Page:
Opening Friday, October 22
Brian Boland as Daniel Rey
Molly Ephraim as Ali Rey
Sprague Grayden as Kristi Rey
William Juan Prieto as Hunter Rey
Jackson Xenia Prieto as Hunter Rey
Vivis as Martine
Directed by Tod Williams
Story: Same scenario, new victims. Kristy, her husband, their newborn son Hunter, the husband’s teenage daughter from a previous marriage, and Abby the dog are living happily in their gorgeous suburban home. Their idyllic existence is rattled, at times violently, when a demonic spirit moves in and stirs up some trouble.
Analysis: Thanks to its unique shooting style and plot, one of last year’s biggest surprise hits, Paranormal Activity, should have been a one-and-done deal. Luckily Paramount decided to give the concept another go-around and found director Tod Williams and writer Michael R. Perry, two guys who really knew not only how to keep the story alive, but expand it in a manner that introduced new elements while keeping the old firmly intact. Think this will be just a studio fast track effort to make bank on a stellar concept? Think again. Not only is Paranormal Activity 2 a well-made sequel, it’s just as good as the first.
Character development is powerful right from the start. After a text disclaimer thanking the family of the deceased and local police department, we meet baby Hunter just as he arrives home from the hospital. Thanks to the father’s multiple marriages, the gang has a unique dynamic. He and Kristy are clearly mom and dad to Hunter, but when it comes to his daughter, he is the primary parental figure, Kristy filling in more as a friend. They’re upbeat, loving and all-around likeable, making the sequence of events to follow even more powerful.
In terms of the scares, much of Paranormal Activity 2 is more of the same, but with a little bit of an upgrade. Rather than having just one point of view as in the first film, this family’s got a handheld camera as well as six in-house security cameras. Not only can we watch Kristy while she’s making tea in the kitchen, but we can follow her out of the room and up the stairs in a continuous series of shots. The nightly scanning of each security camera can get the slightest bit monotonous, but more importantly, it opens up the door to more complicated and active scares, which is key to keeping the film fresh.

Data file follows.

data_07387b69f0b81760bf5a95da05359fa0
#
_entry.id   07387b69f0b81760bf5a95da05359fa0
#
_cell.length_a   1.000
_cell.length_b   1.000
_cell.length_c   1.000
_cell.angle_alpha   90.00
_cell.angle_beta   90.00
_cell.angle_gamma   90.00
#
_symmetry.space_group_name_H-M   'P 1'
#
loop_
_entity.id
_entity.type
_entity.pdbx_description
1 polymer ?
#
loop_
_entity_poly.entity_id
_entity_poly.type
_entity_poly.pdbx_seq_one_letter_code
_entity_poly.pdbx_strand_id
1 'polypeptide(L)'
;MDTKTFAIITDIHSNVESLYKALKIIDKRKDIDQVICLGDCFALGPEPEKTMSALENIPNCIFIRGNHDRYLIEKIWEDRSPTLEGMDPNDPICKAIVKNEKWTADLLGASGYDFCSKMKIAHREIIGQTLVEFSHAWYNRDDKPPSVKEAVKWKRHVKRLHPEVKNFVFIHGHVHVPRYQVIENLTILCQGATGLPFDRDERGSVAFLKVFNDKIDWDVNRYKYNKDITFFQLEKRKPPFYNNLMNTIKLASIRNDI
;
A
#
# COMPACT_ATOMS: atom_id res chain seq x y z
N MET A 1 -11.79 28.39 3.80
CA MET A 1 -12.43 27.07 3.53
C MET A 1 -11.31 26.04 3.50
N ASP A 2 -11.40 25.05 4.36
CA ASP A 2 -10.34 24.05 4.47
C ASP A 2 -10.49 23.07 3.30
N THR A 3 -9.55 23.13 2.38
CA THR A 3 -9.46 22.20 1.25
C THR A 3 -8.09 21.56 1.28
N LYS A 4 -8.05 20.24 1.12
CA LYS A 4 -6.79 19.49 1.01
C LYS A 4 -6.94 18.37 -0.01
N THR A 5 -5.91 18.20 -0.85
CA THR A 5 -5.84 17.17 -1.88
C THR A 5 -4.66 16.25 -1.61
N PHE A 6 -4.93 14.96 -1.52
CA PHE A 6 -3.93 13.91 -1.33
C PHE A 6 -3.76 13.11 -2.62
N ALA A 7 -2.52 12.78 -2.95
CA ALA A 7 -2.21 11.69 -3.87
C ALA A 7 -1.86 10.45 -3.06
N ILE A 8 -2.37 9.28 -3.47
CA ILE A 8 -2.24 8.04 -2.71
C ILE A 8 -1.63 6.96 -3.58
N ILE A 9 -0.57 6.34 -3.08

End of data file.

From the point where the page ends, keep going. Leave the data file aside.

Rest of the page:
The evil force does resort to a lot of old tricks like inexplicably turning on lights, slamming doors and making audible bumps in the night, but the new characters, specifically Hunter, introduce a whole new collection of mysterious happenings. There’s a fantastic scenario with the pool cleaner and an eerie moment with one of Hunter’s toys among many others.
As clever as the horrifically ominous events may be, they wouldn’t be nearly as effective if it weren’t for the actors. The key to making a film like this believable is putting on a natural performance and every cast member goes above and beyond in that respect down to Abby and Hunter. Perry’s lovable characters grab hold of your heart firmly from the moment they appear on screen. Even with the unusual structure, this family is ideal. We’ve got two loving parents, a particularly well behaved teenager, a beautiful baby boy and watchful guard dog. Even better? Perry manages to include supporting characters that fit in far more naturally than the first film’s psychic. The only element Perry didn’t manage to incorporate seamlessly is the handheld camera. At first, it’s quite sensible to assume they’d record Hunter’s first day home, but the devices transition from baby cam to digital diary is a little weak. Still, it’s easy to overlook thanks to the all around honest performances and the characters’ amiable nature, which makes their inescapable breakdown even more heart wrenching.
On the other hand, as terrifying as it is to watch the torment of these characters you feel as though you know personally, Paranormal Activity 2 is still a downright blast. In fact, you’ll catch yourself laughing quite a bit. Some of the earlier scares are actually playful and even when things get violent, the realization of how terrifying the scene is can oddly make you giddy. After a horrifying scare, you won’t feel the need to cower in your seat, rather laugh out loud and clap with joy. It’s an odd reaction, but that’s what makes the film so notable and so much fun.
Williams and Perry really deserve a significant amount of credit, for the odds were certainly against them. Not only is Paranormal Activity 2 arriving barely a year after the first film hit theaters, but they’re working with a concept easy to overuse and prone to a been-there-done-that tone. This film shouldn’t be scary. We’ve seen this happen before. We know that rumbling sounds mean evil is nearby, yet almost every night brings a new terror that’ll have you jumping out of your seat. Paranormal Activity 2 is precisely what a horror sequel should be, a quality film that takes the terrifying concept of the original and raises the stakes â big time.
The Bottom Line: Like the original, Paranormal Activity 2 can be easily spoiled by a this-can’t-scare-me attitude. Not only won’t that approach impress your friends, but it’ll destroy a wildly terrifying experience. As Williams said himself, this movie is all about the moviegoer’s imagination. If you walk into Paranormal Activity 2 with an open mind, ready for a scare, the payoff is massive, perhaps even more so than the original.